And that's without getting into the absolutely tasteless "illegal alien jumpsuit" that Target was marketing. I used to shop at Target to avoid shopping at Wal-Mart. I think I might just take my business elsewhere; a business doesn't need to be promoting those stereotypes. People die trying to get across the border. To turn it into a costume, for fun, is macabre and sick in a way that I don't want to be part of.

"But our culture gets made fun of all the time!"

What is your "Culture?" Someone tell me what White "culture" is. I'll wait. Are you ready? It's the dominate culture in the country. It's the culture that every other culture in the world is held up to as a measuring stick. It's popular to say there is no such thing as "White culture," but believe me, there is. White and American are synonymous. That's why you never heard of a "White-American." It's the default assumption that an American is going to be White. So now, think of American culture. Are you having trouble thinking of it? That's because you have privilege. You never have to stop and think about your culture, you're never reminded of it through constant exposures to stereotypes, almost all protagonists in the media are White males, usually with a minority as the sidekick or comic relief. There are a few exceptions, but they're exceptions, not the rule.

But you have a culture. We have a culture as White Americans, and don't think we don't. We use something to measure other cultures against when we judge them. When we craft stereotypes about them, and when we distill their hardships and misinterpret their traditions for our own "fun." With this in matter, does it really matter if our "culture" is made fun of? At the end of the day, our culture is the dominate culture. As such, most jokes that aren't blatant power displays will revolve around our culture by sheer fault of "White America" being the "default" America.

"What about Rednecks? Huh? They get made fun of all the time for being stupid."

Coming from a family of rednecks (that is, broke-ass folk from Kentucky and Virginia), I'd like to point out most of the people who make fun of rednecks are rednecks. Those who don't are engaging in the same power displays that these costumes are engaging in, but in another way - rednecks are not a "race" or even a "culture." Rather, they're a class. More than a few of your jokes making fun of rednecks are jokes that make fun of poor people, with a few exceptions (those making poking fun at people who watch NASCAR and the like). And you'll notice that people don't follow you around in stores under the assumption you'll steal something if you're a redneck. Or ask you to say something in your native language, or where you're from, because you look foreign. Or assume you're a lazy, shiftless (illegal) immigrant.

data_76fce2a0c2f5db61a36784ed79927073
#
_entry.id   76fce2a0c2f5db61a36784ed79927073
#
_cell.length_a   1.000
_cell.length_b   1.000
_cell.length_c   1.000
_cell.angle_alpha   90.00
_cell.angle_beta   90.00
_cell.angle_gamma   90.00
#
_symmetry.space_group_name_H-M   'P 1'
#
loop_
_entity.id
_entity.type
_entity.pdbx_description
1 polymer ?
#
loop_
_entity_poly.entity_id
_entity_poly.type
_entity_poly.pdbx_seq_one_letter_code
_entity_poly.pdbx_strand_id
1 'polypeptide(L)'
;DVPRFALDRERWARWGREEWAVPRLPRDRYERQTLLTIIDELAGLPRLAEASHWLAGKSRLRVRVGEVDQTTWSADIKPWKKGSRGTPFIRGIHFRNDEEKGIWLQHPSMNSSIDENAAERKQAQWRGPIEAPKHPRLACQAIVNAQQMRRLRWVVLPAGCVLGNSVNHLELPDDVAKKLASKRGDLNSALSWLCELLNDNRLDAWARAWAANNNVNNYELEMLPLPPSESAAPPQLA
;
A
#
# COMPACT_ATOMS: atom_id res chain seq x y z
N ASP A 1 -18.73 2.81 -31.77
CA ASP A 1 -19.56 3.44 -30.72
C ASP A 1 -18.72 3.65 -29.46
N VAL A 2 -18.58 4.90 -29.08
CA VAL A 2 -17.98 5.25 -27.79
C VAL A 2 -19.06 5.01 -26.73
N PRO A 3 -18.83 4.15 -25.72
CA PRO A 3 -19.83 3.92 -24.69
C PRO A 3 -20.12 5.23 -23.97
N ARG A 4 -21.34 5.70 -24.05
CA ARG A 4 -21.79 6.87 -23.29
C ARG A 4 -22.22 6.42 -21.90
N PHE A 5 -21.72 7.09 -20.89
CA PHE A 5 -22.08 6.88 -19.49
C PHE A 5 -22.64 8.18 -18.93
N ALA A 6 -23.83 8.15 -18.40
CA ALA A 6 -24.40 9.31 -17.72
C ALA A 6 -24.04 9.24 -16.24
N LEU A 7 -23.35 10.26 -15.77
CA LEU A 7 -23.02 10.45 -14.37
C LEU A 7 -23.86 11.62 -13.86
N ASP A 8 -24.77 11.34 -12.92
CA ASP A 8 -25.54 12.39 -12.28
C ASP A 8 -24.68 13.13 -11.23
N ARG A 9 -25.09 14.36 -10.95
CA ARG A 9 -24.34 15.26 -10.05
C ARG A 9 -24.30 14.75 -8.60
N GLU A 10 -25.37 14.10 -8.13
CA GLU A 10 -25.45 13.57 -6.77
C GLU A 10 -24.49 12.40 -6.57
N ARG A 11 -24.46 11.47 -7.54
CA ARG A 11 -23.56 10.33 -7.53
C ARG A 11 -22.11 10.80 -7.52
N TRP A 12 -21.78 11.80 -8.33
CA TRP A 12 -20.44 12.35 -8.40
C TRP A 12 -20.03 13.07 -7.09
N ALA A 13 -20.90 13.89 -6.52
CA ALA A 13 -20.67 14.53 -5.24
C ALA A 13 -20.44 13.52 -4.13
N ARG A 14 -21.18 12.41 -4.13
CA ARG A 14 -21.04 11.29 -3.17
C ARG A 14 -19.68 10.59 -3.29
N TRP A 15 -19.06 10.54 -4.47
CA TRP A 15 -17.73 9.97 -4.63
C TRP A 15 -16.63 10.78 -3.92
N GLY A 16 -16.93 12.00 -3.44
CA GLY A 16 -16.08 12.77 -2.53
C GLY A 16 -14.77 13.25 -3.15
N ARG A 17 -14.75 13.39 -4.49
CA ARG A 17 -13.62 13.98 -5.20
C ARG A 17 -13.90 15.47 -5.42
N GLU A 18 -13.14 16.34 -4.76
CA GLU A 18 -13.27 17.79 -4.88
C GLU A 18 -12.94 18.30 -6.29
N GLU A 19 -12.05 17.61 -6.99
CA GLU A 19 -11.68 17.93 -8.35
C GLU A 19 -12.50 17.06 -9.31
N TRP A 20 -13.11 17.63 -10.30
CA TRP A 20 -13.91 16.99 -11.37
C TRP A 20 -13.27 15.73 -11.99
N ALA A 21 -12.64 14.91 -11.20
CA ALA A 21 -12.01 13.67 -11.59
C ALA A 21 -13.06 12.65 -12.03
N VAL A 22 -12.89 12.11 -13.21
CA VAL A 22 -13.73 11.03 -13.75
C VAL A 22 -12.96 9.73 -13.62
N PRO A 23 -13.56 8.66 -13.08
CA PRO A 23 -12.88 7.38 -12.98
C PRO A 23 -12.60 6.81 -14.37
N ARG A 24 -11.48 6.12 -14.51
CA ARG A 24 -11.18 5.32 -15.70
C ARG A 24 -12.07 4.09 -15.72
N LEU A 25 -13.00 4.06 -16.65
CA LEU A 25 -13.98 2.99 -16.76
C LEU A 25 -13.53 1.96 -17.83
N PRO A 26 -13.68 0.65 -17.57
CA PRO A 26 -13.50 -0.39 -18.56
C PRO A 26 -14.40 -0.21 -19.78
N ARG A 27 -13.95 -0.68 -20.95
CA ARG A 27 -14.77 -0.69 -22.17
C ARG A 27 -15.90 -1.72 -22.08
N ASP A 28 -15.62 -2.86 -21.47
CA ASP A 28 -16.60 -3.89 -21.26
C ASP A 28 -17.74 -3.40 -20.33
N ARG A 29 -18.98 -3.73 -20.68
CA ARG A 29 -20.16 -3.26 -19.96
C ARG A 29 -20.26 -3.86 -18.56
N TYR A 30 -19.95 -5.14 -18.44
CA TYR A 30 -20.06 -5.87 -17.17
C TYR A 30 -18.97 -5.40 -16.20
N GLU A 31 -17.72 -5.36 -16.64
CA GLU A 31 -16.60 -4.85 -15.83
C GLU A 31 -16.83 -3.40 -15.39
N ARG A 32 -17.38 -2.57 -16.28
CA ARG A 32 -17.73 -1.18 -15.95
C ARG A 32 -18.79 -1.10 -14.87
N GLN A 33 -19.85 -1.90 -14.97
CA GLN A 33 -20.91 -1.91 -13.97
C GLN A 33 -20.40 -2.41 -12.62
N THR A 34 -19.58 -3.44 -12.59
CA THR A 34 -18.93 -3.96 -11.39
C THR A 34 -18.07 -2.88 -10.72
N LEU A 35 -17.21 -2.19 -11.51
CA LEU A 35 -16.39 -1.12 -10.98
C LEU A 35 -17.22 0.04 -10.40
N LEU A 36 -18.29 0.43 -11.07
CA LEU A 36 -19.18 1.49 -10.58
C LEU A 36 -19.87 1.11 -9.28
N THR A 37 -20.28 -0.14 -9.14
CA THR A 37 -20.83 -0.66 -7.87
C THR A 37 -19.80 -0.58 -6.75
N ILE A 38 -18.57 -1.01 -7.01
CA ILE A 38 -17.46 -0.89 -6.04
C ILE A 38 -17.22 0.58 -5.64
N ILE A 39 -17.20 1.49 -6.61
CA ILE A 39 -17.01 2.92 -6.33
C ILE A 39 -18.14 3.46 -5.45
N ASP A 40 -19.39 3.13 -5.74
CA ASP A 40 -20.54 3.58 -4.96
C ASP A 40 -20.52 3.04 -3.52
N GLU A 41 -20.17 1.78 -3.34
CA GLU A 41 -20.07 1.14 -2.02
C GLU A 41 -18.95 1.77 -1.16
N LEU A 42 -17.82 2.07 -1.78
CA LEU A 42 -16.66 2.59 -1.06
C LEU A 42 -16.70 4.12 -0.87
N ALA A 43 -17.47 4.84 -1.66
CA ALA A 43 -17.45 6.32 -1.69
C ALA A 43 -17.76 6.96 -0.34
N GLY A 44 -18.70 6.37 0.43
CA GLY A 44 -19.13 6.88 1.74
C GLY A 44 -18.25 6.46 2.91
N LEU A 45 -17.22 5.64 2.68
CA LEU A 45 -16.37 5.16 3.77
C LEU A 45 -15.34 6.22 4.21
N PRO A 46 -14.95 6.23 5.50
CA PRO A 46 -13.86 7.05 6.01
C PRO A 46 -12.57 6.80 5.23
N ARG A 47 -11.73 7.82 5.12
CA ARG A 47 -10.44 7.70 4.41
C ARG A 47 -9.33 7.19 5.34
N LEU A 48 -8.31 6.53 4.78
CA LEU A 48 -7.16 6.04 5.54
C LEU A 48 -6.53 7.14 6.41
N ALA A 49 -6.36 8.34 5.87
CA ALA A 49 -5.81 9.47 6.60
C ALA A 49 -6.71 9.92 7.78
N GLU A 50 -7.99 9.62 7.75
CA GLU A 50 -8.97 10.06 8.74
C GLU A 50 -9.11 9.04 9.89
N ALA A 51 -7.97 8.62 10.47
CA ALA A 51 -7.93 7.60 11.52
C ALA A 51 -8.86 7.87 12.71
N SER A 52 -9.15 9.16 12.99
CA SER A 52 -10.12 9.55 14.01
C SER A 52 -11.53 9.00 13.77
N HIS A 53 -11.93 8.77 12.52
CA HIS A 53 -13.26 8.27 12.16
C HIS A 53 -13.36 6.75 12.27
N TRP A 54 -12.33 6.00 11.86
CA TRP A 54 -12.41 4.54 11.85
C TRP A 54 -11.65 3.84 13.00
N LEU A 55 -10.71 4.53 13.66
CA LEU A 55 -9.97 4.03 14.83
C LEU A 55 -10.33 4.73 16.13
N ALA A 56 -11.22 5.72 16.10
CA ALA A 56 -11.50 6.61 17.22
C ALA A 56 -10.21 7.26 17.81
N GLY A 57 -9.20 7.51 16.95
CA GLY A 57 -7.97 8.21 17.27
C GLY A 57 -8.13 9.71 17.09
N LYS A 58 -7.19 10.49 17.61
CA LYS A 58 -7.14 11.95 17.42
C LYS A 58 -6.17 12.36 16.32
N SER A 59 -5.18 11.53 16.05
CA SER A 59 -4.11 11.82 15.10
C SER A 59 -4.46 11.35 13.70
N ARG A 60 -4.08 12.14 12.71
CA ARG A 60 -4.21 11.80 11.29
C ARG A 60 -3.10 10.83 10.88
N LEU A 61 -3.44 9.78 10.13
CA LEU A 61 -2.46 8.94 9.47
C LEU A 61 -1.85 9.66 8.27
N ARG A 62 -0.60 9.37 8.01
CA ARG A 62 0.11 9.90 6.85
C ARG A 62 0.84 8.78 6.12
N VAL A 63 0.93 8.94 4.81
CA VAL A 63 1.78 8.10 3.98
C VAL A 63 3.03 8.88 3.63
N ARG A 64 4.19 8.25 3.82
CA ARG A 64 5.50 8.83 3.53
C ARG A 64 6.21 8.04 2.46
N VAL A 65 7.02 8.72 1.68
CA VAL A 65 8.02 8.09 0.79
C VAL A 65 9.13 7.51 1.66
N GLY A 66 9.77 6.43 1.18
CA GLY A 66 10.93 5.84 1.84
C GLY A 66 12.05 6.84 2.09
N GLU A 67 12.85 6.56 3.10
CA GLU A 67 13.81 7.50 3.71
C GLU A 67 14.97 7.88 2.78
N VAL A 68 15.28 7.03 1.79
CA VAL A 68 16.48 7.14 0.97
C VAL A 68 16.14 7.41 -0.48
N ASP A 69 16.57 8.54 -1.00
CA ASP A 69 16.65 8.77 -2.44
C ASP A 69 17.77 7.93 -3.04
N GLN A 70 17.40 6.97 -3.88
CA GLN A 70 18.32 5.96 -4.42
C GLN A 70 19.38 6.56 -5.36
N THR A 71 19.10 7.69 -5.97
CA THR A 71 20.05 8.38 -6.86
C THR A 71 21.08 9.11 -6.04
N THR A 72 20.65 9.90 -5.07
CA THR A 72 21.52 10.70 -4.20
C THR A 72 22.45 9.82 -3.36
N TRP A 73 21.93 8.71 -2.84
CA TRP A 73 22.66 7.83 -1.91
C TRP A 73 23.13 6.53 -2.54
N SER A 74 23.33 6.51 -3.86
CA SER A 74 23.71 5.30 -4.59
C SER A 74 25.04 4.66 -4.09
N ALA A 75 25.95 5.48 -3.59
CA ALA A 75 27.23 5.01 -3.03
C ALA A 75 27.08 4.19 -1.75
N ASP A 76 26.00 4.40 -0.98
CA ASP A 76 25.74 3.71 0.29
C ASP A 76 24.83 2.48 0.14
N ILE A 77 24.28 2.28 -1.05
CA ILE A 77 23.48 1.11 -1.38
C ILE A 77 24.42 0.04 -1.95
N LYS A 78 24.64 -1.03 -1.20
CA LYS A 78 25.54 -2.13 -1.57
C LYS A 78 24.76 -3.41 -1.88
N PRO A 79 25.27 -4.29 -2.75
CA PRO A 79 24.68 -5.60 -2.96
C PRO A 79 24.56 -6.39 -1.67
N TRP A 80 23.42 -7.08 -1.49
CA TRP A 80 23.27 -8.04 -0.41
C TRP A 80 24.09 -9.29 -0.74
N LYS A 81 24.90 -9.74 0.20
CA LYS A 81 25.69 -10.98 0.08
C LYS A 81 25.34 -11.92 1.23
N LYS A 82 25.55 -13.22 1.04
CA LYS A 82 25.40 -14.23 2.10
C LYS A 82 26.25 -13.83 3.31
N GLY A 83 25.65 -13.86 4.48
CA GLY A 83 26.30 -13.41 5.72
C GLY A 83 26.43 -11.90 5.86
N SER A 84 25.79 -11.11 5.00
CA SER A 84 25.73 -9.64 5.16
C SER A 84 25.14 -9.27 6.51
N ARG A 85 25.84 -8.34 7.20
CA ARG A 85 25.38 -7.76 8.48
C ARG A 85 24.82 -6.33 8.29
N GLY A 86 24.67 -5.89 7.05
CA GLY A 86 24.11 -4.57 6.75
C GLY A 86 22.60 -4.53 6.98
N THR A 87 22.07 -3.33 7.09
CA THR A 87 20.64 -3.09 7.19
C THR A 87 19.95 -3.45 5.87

"What about Black comedians making fun of White people?"

What about it? You're the dominate culture. We're the dominate culture. We were never oppressed by Blacks, or Asians, or any other broad, broad term for a "ethnic" group like we oppressed them. Them making fun of Whites is not nearly as damaging as Whites trying to make fun of them, because we've been making fun of them, and denigrating their culture, for hundreds of years. Because our culture is used as the measuring stick, there is no possible way they can denigrate our culture by making fun of it in the same way that we denigrate theirs by doing the same.

My personal favorite, from the comments:


'there are no pervasive stereotypes for whites'

um.....- Pasty Ginger with no soul
- Dirty French person stinking/ wearing stripes / being a mime/ too lazy to fight
- an alcoholic abusive irishman (apparently for some reason there is noting offensive about this one according to this "COBB" fellow)
- batman, because all white people hate their childhood and dress up in tight plastic at night to feel better."

I can't tell if this is sarcasm or not, but the first one is not a stereotype perpetuated in America I'm very familiar with. However, "gingerism" is a severe problem in some of the commonwealth countries, but not here in the States.The second is a stereotype of the French. The third is a stereotype of the Irish. The fourth must be a joke.